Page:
It is apparent that double standards apply. The lives lost, it seems to me, have a meaning only depending on who claimed them which is absurd. No, this is no defence of Gujarat and Narendra Modi but what measure you use for yourself ought to be used for others as well. The political morals are in question because both the anti-Sikh riots and the post-Godhra riots because two yardsticks are applied.

There cannot be different sauces, one for the Congress and another for others if this country has to begin to respect human lives.

So it was alright  that the Congress activists lost lives in their battle against the CPI-M and the CPI-M was the perpetrator but it did not count at all when the two parties had to sleep together to secure and sustain power at the Centre.

Double standards and double speak seem to be the order of the day.

Let me hark back to a press conference which Brinda Karat had addressed in Mumbai in May 2003. She was not even a politburo member then but spoke for her party. She was speaking on the Janata Dal (United), the Samajwadi Party and the Rashtriya Janata Dal which, according to her had "lost their credibility" by not supporting the bill to provide 33 per cent reservations to women in Parliament.

Why am I talking of women's bills when I started off with the lives said to have been lost in West Bengal? Because, I'd like to illustrate the point that double standards has become the norm in public life, even on crucial issues.

Several examples can be cited, but this should suffice to underscore the point.

To her, these parties, by their anti-women stance, had shown that their social welfare platforms were "sectarian" in nature. But it took some questioning to get to her to admit that because at the press conference, she was out to lay the blame at the National Democratic Alliance's door for not "securing the passage of the bill." It was altogether a different matter that at least two parties were in cohorts with the Left.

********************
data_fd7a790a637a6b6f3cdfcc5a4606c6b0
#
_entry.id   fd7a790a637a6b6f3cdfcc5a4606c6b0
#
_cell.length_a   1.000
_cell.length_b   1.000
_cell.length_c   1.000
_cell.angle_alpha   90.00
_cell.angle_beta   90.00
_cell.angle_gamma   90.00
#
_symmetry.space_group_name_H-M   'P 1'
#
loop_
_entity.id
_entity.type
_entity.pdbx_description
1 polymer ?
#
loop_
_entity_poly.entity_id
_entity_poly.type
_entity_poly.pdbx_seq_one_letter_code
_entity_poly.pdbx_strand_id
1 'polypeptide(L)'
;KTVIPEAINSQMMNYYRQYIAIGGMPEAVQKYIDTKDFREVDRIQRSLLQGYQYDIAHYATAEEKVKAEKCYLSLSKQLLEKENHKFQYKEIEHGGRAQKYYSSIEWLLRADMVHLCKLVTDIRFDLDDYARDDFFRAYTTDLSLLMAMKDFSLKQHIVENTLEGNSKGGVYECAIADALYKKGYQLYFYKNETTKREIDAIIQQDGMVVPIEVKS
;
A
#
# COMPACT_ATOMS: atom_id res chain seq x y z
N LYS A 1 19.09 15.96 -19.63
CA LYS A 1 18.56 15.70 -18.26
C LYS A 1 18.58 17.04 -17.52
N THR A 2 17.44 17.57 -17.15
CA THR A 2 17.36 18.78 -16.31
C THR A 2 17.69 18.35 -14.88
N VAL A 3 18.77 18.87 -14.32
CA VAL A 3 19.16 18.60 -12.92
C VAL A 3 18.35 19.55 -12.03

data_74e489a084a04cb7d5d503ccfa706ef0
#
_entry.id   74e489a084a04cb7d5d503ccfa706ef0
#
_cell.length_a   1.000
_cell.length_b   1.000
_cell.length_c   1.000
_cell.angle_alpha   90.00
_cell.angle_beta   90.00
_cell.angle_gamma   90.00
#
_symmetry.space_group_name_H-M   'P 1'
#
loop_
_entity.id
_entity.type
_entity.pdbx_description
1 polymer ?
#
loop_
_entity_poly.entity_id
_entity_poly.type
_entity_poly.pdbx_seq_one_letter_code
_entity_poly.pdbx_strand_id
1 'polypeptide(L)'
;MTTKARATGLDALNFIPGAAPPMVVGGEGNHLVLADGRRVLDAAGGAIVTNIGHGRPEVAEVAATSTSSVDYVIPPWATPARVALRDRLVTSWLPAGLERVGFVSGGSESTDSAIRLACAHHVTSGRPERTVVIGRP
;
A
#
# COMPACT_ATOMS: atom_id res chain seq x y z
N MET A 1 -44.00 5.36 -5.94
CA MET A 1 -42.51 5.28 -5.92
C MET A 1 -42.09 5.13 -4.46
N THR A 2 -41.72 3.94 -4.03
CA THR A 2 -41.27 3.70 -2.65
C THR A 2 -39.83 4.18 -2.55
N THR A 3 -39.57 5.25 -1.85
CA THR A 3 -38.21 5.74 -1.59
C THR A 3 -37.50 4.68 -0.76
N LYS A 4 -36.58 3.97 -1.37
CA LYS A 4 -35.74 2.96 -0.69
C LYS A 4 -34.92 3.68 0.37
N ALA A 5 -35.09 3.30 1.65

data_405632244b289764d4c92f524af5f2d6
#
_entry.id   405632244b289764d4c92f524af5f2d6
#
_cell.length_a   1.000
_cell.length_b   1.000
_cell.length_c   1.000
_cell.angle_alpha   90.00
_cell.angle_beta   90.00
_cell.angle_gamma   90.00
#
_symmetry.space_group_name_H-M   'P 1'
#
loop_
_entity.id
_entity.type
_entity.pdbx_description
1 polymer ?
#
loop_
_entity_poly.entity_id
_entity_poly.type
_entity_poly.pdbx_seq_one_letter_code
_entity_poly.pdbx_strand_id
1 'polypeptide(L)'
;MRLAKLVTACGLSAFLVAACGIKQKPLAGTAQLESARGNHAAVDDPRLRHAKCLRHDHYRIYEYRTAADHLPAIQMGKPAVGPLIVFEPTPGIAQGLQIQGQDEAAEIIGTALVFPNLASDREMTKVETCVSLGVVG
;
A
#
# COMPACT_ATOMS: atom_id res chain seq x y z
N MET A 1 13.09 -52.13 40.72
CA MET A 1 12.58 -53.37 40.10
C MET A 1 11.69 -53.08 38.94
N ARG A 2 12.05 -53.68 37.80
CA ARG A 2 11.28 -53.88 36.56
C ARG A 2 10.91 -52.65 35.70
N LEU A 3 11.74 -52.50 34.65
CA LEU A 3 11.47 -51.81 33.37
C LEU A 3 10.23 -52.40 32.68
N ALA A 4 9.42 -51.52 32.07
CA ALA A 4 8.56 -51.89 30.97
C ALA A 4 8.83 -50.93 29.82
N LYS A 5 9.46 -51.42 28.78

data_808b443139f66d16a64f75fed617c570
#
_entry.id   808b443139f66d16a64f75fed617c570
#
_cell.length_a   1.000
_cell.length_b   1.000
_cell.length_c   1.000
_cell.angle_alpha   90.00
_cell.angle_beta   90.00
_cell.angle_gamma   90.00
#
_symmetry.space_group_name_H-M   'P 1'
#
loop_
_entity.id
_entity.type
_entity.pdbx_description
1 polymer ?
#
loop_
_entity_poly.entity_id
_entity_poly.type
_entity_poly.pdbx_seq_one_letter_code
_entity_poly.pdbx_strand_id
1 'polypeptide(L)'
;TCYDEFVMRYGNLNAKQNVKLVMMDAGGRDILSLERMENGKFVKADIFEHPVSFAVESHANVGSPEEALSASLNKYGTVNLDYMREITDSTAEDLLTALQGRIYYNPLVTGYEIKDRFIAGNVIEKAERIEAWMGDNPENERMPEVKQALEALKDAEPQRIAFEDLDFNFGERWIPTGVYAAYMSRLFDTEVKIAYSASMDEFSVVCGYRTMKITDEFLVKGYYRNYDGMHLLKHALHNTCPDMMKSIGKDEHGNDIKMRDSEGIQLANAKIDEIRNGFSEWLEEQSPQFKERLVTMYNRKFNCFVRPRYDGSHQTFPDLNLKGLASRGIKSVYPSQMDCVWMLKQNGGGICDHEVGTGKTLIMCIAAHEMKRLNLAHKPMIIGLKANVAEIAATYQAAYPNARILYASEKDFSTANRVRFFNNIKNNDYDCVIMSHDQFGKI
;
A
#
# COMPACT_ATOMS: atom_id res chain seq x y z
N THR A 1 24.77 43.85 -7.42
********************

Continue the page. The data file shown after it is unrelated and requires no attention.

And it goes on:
It had to be pointed out then that the government had made its moves but the political parties and their MPs had to find the support for such a landmark bill to convert to an Act. The flaw lay so much in the parties which had no social agenda that was supportive of the quota bill.

The purpose of citing this is not so much to bail out the NDA which has its own set of serious flaws but to illustrate the constant resort to double standards which the media now persists in not making public because it is politically not correct to do so. Even the Manish Tiwari statement was buried in remote corners of newspapers – not many reported it though – and I have not seen any contradiction so far.

Earlier, it was blatant lies that were spoken and absurd things said and it got into the media, without comment. Then came the era of spin doctors holding forth and seeking to dominate public debate, giving stuff the kind of twists they chose for the public to lap up. Politics is limited to statements.

Mahesh Vijapurkar is a Mumbai-based commentator and former deputy editor, The Hindu

Mahesh Vijapurkar